Lay your canvas painting on a flat, protected workspace.
There are different ways you can apply the varnish but I prefer running a straight even coat with the width of the brush. I do my first layer all horizontal strokes. The varnish I am using is very thin and fluid so it glides easily across the canvas.
You want to make sure you do the strokes all the way across the canvas and not stop half way in the middle.
Some artists like to make the strokes go with the strokes of the painting. This can add a nice looking effect to your painting, however, doing it this way is hard to make sure you have covered all of the canvas evenly.
Also, it’s helpful to work in a bright room or an area where there is a lot of sun shining through the window. Tilt your canvas to make sure you have applied each row evenly.
Although tempting, do not keep going back and keep re-applying your strokes. This can cause the varnish to sort of “peel” because it has slightly dried already.
Wait for this first coat to dry. The bottle says to wait 3 hours. While this first coat is drying, cover your shallow dish and brush with plastic wrap or clean and rinse your brush so the varnish doesn’t dry on your brush.
Add a second coat. I prefer going in the opposite direction of the first coat but you can do the same direction you used the first time. Again make sure you apply these coats evenly.
Wait for this coat to dry. If you want you can add a third layer, however, two coats is what I usually stick with!
It’s hard to capture on camera but it definitely made the dark colors in my moon painting more deeper and richer!
Varnishing your acrylic paintings will ensure your painting will last from dust and some UV Ray fading. I was able to sit down and varnish several paintings all in one session and it really didn’t take that long!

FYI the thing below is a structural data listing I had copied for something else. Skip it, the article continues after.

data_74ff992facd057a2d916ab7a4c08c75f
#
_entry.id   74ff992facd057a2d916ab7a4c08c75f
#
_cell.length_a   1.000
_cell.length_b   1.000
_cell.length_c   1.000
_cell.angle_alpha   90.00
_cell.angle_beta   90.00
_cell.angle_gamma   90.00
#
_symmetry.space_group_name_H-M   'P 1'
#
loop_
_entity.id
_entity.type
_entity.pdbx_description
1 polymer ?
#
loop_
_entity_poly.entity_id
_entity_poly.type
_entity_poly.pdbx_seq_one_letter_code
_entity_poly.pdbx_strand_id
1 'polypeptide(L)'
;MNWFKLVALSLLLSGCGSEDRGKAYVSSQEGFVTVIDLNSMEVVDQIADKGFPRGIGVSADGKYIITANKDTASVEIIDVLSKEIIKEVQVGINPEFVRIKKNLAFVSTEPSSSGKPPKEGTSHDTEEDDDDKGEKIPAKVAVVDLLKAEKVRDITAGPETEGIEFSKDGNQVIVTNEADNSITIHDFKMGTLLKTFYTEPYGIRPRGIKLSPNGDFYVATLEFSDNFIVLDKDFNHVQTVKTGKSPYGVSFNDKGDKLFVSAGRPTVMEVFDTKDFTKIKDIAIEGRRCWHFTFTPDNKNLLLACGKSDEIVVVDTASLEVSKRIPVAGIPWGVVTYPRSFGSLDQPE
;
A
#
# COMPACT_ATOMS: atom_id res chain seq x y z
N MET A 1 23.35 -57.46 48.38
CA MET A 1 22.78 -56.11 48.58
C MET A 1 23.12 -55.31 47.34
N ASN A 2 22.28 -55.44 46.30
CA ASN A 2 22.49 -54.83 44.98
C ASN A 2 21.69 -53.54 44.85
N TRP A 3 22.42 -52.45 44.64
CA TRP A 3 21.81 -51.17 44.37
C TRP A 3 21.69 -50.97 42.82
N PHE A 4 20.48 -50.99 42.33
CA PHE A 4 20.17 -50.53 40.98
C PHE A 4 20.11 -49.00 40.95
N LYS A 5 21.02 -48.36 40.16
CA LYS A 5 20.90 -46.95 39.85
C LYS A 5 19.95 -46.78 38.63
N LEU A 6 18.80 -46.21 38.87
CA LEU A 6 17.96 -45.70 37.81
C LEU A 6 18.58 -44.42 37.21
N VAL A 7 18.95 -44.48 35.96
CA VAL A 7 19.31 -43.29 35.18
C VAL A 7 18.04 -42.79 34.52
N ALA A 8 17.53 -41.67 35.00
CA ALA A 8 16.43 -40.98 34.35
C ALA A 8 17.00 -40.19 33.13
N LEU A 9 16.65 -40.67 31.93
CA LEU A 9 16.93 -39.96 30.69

There are a few other ways you can varnish your acrylic paintings including a spray varnish.
I have tried spray Mod Podge on an acrylic painting. It was a very easy but messy process! However, I did not like the final results of it. It didn’t look even and the sheen looked a little “cloudy”.
Also, earlier in this post I mentioned you can do an isolation coat with a removable varnish. This only works with non-permanent varnish, the one demonstrated earlier is permanent and cannot be removed.
An isolation coat is simply a barrier between the actual painting and the varnish so that later on you can remove and reapply the varnish.
If you are interested in doing that method, look for a varnish that says “removable” such as this Golden one. Make sure you read the instructions on the bottle carefully before using it because I do not address that technique in this post.
That’s It My Friends!
It really is a simple process to apply a sealer coat to your acrylic paintings! Once you’ve done this several times, it gets very easy and you will gain more confidence in applying your coats evenly. It doesn’t take much time at all to do this and you have a protected painting!